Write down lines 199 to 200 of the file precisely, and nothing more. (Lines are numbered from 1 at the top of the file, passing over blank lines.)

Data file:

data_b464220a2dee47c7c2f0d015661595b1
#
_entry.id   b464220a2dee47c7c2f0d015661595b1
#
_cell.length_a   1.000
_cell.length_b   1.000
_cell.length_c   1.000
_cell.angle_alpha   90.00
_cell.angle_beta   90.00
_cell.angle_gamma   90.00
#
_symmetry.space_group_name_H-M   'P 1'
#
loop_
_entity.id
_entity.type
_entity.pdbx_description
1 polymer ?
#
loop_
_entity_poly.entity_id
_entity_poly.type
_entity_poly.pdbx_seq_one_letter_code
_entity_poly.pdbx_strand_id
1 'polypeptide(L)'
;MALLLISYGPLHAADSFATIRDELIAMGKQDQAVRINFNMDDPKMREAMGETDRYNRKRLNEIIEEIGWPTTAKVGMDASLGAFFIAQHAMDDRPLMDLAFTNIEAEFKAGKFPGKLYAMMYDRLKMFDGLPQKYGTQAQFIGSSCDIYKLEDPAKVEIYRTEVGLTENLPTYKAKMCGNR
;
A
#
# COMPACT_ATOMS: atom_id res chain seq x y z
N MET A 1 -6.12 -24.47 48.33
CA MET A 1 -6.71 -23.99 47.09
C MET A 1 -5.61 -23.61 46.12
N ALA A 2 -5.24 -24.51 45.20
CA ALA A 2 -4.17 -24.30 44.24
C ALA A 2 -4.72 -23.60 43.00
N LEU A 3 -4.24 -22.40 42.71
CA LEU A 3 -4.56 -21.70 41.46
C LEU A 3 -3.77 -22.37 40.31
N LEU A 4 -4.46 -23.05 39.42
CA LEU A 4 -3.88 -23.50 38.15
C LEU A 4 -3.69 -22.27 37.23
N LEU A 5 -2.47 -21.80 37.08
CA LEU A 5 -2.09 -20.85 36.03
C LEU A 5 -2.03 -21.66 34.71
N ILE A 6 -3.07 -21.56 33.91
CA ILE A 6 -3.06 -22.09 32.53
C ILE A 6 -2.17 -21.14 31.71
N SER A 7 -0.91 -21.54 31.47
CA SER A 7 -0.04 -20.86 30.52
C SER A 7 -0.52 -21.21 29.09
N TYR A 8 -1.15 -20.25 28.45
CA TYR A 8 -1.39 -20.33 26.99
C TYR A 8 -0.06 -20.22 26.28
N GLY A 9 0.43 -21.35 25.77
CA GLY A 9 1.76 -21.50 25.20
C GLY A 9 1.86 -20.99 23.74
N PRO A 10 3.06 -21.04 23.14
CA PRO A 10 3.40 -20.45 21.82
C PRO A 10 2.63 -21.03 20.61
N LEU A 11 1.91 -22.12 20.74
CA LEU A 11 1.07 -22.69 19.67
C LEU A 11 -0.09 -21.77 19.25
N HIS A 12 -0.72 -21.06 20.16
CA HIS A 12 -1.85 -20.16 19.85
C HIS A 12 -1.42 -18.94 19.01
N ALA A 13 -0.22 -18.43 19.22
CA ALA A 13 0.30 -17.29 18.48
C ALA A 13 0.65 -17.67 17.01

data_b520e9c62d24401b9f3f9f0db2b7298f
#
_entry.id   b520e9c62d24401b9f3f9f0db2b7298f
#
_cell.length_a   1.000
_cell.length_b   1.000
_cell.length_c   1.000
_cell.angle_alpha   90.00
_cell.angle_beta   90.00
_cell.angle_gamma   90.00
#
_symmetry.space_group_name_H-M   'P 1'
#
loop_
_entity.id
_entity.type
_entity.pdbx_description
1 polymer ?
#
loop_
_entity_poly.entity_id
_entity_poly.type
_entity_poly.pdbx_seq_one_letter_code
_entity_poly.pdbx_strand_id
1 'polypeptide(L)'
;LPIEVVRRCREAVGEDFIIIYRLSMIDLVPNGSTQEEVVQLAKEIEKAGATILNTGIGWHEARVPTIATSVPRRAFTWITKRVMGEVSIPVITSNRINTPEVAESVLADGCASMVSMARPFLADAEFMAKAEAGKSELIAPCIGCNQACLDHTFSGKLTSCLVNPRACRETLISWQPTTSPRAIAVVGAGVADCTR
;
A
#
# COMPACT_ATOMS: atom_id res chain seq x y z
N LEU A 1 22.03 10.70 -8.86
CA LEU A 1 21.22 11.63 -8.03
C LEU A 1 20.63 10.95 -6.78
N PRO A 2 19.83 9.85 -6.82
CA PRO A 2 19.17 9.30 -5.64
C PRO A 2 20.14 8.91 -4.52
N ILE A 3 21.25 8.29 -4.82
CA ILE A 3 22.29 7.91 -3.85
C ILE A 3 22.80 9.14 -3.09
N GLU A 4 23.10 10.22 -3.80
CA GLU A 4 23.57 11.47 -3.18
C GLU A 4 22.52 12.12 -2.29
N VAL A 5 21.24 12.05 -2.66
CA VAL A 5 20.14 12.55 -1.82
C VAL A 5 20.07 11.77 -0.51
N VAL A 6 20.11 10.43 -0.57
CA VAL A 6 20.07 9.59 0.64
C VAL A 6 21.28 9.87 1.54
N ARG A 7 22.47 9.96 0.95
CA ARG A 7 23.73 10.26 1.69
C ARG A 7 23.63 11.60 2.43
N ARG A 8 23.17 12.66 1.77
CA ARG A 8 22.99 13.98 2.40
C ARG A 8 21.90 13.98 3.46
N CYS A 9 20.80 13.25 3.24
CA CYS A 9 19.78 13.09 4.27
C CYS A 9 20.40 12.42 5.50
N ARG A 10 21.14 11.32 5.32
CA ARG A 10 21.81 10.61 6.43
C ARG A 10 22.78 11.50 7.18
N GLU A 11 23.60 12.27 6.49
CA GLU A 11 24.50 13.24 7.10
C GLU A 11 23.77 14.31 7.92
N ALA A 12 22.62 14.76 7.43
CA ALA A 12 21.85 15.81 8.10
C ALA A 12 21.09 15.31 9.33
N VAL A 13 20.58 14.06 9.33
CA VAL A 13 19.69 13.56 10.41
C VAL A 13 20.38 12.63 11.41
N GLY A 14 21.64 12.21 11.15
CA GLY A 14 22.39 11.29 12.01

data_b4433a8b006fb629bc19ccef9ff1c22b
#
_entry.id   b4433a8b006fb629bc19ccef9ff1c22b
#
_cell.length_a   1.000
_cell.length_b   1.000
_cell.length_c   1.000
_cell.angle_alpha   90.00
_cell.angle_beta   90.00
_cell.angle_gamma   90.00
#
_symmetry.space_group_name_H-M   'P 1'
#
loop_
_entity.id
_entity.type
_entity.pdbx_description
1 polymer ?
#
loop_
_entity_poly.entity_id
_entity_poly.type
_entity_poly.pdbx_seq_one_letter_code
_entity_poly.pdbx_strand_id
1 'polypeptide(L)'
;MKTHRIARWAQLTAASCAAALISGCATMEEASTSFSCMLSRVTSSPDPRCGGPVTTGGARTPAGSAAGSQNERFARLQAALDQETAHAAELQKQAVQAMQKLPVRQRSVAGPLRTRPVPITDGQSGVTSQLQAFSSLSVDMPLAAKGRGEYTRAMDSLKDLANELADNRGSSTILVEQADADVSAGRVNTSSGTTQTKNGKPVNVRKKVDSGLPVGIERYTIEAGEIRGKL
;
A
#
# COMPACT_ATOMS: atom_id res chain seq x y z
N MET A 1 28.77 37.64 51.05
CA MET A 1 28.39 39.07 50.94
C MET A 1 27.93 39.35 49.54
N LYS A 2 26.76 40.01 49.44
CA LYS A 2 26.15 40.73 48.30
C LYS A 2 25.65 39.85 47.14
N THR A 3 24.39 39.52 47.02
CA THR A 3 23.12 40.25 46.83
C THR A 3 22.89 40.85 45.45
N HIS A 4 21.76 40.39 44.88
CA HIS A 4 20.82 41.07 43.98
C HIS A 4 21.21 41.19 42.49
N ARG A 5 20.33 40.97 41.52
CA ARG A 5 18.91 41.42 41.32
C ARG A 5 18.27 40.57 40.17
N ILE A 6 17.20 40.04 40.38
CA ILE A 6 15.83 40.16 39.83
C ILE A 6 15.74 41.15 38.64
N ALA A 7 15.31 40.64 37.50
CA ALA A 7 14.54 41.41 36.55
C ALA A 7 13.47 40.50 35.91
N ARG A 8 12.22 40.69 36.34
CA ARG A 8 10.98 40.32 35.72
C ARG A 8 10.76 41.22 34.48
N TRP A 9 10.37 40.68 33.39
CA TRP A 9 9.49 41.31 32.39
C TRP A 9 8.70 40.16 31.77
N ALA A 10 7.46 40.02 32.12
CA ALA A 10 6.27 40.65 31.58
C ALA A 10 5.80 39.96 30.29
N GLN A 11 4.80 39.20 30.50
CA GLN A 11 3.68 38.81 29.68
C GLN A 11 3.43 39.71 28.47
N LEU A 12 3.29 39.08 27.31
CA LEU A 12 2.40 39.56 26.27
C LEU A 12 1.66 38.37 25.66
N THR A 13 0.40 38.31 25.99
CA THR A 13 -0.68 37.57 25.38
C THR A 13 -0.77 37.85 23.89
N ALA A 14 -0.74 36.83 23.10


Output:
CA ALA A 10 6.27 40.65 31.58
C ALA A 10 5.80 39.96 30.29